This denied South Africans the opportunity to participate democratically in the determination of alcohol regulation for the country. To date, alcohol advertising remains unchecked, subject only to self-regulation by the industry in line with self-generated guidelines, with greater society bearing the brunt of this failure by government and parliament to act decisively on this issue.

Liquor regulation not homogenous

Another challenge is that liquor regulation in South Africa is not homogenous. The 1996 Constitution gives provincial governments responsibility for the licensing of micro manufacturers and retailers who sell alcohol to the public. This mandate is vested in provincial liquor boards/authorities. The Constitution also gives municipalities responsibility for the control of undertakings that sell liquor to the public. 

As a result, liquor policy, legislation and regulation is fragmented, varying from province to province and, where local government exercises its mandate, from municipality to municipality. Furthermore, there is little real alignment between national, provincial and local policies and practices. Added to this, there is little effort by the government to ensure that the public is fully informed of their rights with respect to the regulation and control of alcohol sales and consumption. 

In the Eastern Cape, for example, the Eastern Cape Liquor Board (ECLB) passed the Eastern Cape Liquor Authority Act of 2018. For a start, this piece of legislation cannot be found on ECLB website. Furthermore, it has not yet been proclaimed, so alcohol is still managed in terms of the province’s 2003 Liquor Act. But even if the 2018 Act is proclaimed, it does not expressly provide for a formal complaints mechanism or an appeals process that enables members of the community to object to the awarding of liquor licenses. Furthermore, there is little done to facilitate the involvement of the community in the liquor licensing process. There is nothing on the ECLB’s website to help community members understand their rights in the liquor licensing process, to inform them of where licences have been applied for, or to guide them on how to object to a liquor licence application. This means the community has no platform to raise their concerns and is therefore left susceptible to the spatial impact of poor regulation of alcohol licensing and sales in the region. 

Alcohol/gender-based violence nexus 

The nexus between alcohol consumption and GBVF can no longer be ignored. It is not enough for the government to adopt a “national strategy”’ to address GBVF crimes. A more conscious effort must be made to address the drivers of GBVF – as it is widely recognised that one of these drivers is excessive alcohol consumption, we must start with effective national alcohol regulation. This means that the national Liquor Amendment Bill of 2016, which is supposed to give effect to the national liquor policy approved by cabinet in 2016, must be strengthened where needed to ensure its effectiveness in reducing alcohol-related harm and passed as soon as possible.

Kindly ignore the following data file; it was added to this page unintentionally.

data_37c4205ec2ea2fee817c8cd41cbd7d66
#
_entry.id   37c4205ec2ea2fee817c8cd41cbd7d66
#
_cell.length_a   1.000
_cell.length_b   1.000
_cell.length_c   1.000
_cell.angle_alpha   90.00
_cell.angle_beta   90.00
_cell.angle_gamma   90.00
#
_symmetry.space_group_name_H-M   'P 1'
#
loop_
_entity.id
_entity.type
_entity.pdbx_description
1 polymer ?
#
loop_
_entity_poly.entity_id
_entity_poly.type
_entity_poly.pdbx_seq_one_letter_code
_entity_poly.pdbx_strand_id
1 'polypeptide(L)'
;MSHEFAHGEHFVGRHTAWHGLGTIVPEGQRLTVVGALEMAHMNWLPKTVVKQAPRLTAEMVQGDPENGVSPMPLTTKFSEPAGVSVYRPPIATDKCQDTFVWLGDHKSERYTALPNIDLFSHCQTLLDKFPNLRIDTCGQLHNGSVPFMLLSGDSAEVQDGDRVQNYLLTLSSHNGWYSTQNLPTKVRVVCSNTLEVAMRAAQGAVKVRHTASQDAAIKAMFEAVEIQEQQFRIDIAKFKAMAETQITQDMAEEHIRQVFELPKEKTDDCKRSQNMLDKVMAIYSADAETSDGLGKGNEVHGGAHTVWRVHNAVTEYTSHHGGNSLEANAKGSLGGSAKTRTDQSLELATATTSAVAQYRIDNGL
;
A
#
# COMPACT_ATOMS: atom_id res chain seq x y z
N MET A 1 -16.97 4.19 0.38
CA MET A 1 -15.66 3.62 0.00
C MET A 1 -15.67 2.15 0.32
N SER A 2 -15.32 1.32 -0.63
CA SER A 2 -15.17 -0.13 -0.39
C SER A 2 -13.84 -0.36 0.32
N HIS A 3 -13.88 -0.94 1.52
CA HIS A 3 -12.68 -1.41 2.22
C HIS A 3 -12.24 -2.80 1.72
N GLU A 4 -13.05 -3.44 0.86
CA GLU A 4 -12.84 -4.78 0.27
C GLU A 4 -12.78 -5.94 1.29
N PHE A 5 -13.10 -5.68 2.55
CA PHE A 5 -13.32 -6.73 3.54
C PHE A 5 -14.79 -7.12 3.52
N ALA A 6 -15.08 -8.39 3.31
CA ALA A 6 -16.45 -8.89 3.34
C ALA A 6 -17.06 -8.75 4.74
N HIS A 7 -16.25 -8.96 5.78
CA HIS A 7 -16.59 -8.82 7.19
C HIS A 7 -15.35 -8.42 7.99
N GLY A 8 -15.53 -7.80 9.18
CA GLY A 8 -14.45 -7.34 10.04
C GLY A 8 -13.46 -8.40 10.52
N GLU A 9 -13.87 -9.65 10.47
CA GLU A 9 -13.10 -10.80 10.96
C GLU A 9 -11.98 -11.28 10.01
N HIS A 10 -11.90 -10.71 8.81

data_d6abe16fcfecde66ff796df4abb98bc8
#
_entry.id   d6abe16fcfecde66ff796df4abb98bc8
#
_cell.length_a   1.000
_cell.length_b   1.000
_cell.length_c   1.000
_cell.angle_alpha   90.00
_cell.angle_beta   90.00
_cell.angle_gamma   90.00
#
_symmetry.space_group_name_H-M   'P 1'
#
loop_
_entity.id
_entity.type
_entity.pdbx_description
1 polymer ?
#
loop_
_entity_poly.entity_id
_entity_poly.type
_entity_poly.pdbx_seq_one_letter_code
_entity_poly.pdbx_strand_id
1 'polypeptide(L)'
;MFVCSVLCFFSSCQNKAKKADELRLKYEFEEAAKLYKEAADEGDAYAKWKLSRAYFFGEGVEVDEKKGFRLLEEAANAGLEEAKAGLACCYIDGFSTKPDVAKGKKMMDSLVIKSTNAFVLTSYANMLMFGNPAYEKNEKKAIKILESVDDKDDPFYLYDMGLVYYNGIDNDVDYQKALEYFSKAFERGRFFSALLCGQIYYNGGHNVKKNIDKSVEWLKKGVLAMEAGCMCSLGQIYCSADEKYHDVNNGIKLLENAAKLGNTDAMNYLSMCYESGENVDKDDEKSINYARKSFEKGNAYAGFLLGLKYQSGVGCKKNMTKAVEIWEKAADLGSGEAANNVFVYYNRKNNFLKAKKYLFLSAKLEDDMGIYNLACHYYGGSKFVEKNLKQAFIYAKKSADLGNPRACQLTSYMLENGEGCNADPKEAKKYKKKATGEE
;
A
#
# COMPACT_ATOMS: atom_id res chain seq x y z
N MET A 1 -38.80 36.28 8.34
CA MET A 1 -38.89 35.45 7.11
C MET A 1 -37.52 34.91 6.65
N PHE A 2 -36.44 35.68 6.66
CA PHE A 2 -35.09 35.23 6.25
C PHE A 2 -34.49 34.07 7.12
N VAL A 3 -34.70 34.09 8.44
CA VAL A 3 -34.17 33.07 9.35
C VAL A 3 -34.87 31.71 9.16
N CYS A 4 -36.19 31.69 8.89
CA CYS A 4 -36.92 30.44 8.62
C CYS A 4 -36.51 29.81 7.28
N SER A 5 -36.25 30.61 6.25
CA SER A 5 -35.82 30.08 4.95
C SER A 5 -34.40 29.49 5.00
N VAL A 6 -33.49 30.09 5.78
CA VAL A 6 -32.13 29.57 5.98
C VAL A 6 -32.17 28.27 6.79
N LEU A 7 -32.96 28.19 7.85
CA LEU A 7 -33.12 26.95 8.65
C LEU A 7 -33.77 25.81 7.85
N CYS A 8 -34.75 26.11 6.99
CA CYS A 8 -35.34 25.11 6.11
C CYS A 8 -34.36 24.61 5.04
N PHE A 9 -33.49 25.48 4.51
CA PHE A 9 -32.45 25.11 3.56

It also means that much more must be done by the government in all spheres to assist the public to know their rights and be able to participate effectively in helping to reduce the harmful use of alcohol. 

The lack of information on the Eastern Cape Liquor Board website is not unique. In most provinces, there is information advising people on how to apply for liquor licences, but very little, if any, advising communities on how to establish if licences have been applied for, on their right to object to such licences, or on how to exercise that right. 

In Gauteng, the Liquor Board doesn’t even have a website and there is no easy way to find out who serves on it and what their responsibilities and functions are. 

It is essential that communities are empowered to have some say in when, where and how alcohol is sold and consumed in their neighbourhoods, so that they can play their part in helping to reduce alcohol-related harm, especially with respect to gender-based violence and femicide, and contribute to a society in which the health, safety and well-being of all is a priority and a human right.